As has been chronicled tirelessly this year and in recent years, music discovery has become an afterthought at SXSW. Now it’s the showdown at brand corral, and I don’t just mean the big guys like Doritos and Samsung.
I had not been to SXSW in a few years, and I suppose I went into it thinking it would be possible to find music that’s completely new to me — as in, I’ve never heard of these bands, ever. That did not happen. SXSW is not some fantasy of drifting from one open club to another. There are times of day when you stay where you are, because no matter how many lists you try to get on beforehand, you will waste the day standing in line, official badge be fucked. During the day, SXSW is a consumer festival, unless you actually go to the panels. You see bands you’ve been meaning to check out, you follow curation brands you already trust, and you do your best to not wait the week away while still maintaining some sort of schedule.
Among the bands that play at least twice a day (afternoon party, evening showcase) during the music portion of the conference, it’s crucial to be associated with a “cool” media brand. The coveted spots are at SPIN’s House of Vans, one of the Pitchfork day parties at the French Legation Museum, the Brooklyn Vegan shows at Red 7, Hype Hotel (in partnership with a bunch of different music blogs, like Consequence of Sound), the Spotify House (which as far as I can tell, was never not at capacity), the numerous Filter events, and the NPR Music showcase at Stubb’s… just to name a few.
Getting on one of these lineups is more than half the battle won, even if you sound like shit. Some “curator” with a four-digit Twitter following will see you and blog about you. The media brand that put you on the lineup in the first place will take your photo and call you an “artist to watch,” even if you’ve been plugging away for years in near obscurity. They will co-opt you as their finding, because for some reason we need to hold on to the idea that the main function of SXSW is cool hunting. In all actuality, you could sit on your couch and figure out who the darlings of the fest are simply based on lineup announcements, Tweets, Instagrams, and online coverage. Here’s a fun activity: read the preview listicles/slideshows that publications ran early last week, then look at the review listicles/slideshows they ran yesterday. See how many bands overlapped. Self-fulfilling prophecy much?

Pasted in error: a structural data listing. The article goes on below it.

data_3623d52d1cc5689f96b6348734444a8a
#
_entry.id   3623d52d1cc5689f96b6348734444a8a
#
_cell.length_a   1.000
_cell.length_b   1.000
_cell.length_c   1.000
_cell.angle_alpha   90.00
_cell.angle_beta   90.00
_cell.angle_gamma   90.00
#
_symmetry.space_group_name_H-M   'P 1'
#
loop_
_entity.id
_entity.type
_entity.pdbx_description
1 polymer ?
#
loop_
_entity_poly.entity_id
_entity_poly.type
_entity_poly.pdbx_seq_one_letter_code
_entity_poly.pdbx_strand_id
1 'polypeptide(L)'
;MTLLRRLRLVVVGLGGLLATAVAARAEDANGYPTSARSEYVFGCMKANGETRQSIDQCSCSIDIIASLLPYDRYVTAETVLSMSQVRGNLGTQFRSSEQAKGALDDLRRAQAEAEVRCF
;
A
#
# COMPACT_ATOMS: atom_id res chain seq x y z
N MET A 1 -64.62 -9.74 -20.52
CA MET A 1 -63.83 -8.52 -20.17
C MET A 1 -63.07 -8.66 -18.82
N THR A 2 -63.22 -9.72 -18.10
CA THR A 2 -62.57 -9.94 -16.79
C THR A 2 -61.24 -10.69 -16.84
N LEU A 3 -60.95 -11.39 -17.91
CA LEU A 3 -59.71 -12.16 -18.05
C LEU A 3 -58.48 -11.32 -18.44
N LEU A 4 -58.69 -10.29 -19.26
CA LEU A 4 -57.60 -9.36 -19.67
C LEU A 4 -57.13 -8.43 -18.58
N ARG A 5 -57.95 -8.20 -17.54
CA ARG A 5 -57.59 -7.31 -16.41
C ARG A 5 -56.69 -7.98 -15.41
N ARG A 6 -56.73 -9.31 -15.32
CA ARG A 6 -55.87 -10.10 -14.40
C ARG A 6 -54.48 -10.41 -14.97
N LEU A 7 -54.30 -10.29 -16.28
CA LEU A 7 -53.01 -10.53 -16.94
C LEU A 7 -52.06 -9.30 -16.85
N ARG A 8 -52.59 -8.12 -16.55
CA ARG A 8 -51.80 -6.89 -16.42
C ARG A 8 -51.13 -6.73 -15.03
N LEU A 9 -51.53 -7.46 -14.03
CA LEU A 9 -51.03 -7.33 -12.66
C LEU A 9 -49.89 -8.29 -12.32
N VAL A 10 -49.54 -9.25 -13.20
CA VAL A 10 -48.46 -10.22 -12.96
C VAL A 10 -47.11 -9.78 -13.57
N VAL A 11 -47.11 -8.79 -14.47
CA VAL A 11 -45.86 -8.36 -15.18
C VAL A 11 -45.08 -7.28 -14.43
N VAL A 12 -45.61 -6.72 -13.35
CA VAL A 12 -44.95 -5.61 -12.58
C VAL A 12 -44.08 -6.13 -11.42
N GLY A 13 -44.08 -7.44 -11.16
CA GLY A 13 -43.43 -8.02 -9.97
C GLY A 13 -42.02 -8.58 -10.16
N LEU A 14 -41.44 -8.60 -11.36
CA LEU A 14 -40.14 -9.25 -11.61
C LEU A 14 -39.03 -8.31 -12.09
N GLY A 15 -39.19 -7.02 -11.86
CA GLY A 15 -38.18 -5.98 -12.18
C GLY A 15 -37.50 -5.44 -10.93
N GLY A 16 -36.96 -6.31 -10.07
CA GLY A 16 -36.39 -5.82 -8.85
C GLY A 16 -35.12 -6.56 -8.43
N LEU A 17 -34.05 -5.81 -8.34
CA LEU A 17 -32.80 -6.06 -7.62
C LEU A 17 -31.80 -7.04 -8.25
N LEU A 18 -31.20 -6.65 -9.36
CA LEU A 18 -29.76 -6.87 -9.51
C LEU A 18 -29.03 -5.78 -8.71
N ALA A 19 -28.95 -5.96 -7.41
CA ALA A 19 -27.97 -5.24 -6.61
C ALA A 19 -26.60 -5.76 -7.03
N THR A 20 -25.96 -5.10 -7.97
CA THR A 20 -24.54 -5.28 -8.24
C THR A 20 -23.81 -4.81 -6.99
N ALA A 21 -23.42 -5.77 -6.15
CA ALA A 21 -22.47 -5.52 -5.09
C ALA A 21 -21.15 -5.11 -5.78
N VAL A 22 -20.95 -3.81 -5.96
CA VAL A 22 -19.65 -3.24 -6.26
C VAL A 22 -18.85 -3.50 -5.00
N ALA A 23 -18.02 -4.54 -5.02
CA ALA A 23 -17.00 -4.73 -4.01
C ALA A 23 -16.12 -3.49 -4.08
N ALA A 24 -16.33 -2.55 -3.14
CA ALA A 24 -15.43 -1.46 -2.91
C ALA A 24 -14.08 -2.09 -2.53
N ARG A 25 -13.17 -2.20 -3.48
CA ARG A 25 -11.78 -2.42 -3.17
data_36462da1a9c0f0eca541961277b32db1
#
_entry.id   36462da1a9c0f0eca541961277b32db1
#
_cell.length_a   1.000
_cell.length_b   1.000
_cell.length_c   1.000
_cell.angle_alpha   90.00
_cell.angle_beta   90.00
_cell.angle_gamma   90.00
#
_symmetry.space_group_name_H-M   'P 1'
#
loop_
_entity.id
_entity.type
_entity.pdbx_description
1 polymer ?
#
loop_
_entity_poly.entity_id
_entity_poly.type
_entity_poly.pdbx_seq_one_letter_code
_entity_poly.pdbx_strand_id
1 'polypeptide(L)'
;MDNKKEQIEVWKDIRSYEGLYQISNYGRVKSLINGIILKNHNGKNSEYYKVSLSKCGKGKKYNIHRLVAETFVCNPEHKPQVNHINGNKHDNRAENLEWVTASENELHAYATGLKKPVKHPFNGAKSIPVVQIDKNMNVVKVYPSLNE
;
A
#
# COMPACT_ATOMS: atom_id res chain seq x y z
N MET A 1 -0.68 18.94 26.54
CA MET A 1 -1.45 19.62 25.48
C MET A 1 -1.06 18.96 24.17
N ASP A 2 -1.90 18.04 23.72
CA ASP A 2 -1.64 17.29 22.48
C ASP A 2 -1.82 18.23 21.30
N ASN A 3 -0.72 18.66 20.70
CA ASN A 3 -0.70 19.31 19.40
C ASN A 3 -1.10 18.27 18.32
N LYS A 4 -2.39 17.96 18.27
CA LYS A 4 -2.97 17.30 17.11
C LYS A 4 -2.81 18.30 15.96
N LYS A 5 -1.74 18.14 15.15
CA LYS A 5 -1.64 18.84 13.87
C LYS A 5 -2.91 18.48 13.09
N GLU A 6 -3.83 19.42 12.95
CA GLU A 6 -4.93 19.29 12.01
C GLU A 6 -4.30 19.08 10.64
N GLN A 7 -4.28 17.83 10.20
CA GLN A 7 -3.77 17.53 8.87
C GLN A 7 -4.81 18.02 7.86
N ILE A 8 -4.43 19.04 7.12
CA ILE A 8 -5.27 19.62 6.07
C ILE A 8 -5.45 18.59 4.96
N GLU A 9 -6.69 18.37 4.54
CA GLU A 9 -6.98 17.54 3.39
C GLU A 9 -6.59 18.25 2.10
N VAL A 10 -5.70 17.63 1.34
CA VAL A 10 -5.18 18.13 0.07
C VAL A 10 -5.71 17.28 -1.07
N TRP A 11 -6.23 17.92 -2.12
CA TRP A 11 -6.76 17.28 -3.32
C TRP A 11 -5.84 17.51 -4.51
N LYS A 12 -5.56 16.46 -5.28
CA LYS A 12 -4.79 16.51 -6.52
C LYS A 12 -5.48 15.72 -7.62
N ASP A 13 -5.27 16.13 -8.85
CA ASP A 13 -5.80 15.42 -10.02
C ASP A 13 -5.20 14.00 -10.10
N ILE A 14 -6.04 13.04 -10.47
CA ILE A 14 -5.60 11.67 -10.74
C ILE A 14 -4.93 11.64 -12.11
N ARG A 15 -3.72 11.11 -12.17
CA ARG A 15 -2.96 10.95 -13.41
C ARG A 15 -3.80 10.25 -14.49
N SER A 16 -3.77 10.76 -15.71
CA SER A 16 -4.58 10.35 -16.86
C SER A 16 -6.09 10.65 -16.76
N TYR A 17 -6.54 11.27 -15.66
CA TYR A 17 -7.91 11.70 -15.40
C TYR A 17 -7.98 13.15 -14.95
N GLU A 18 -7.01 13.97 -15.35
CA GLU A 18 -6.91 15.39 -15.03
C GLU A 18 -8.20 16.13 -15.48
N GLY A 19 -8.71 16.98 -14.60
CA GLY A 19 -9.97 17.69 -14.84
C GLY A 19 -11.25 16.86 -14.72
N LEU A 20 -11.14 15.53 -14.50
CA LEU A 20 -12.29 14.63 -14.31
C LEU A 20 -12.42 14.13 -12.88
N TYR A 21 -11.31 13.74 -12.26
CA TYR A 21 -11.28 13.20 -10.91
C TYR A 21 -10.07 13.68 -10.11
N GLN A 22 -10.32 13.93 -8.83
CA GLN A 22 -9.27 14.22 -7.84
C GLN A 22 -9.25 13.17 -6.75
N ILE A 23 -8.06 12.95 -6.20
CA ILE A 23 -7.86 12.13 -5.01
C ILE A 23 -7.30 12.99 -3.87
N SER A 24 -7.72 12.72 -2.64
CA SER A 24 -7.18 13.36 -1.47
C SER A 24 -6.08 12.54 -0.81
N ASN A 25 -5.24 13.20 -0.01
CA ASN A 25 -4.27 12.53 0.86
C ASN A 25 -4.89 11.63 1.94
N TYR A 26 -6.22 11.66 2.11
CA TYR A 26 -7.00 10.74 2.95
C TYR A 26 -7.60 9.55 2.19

In the spirit of all this, here’s a list of acts we will be talking about this year based on the fact that people at SXSW would not stop talking/Tweeting/Instagramming/blogging about them, and because they played a bunch of high-profile gigs. I’m essentially aggregating music-writer groupthink. I didn’t see some of these bands because, fuck, I’m one person and I require sleep and sometimes I spend the entire night covering Lady Gaga’s Doritos show. (Seeing the big shows will leave little time for music discovery. In fact, I think those two things are diametrically opposed.) In a year you can tell me I was wrong, but as Gaga said in her SXSW keynote, no one cares about your web content in a week. Maybe this will last that long.
The alt-R&B singer caught the attention of the Fader late last year with her debut mixtape, Cut 4 Me, an effort so alarmingly fresh-sounding amidst a saturated genre that it landed her on BBC’s Sound of 2014 list. She played Pitchfork and SPIN parties at SXSW, where I can attest that she was adorably humbled at how enthusiastic crowds were to hear her crystal-clear voice and weirdo production.
Established Baltimore synth-rock band whose lead singer elicits nearly as much of a reaction for his dance moves as Miley does for twerking. Their excellent new album, Singles, is their fourth, but suddenly everyone has decided they’re great. Attempts to see Future Islands at SXSW: four. Amount of times I saw Future Islands at SXSW: 0.5? I heard them while in line outside their Pitchfork day party gig on Wednesday, and their Tuesday set at the Spotify House. The cruelty of hearing but not seeing a Future Islands set is not lost on me.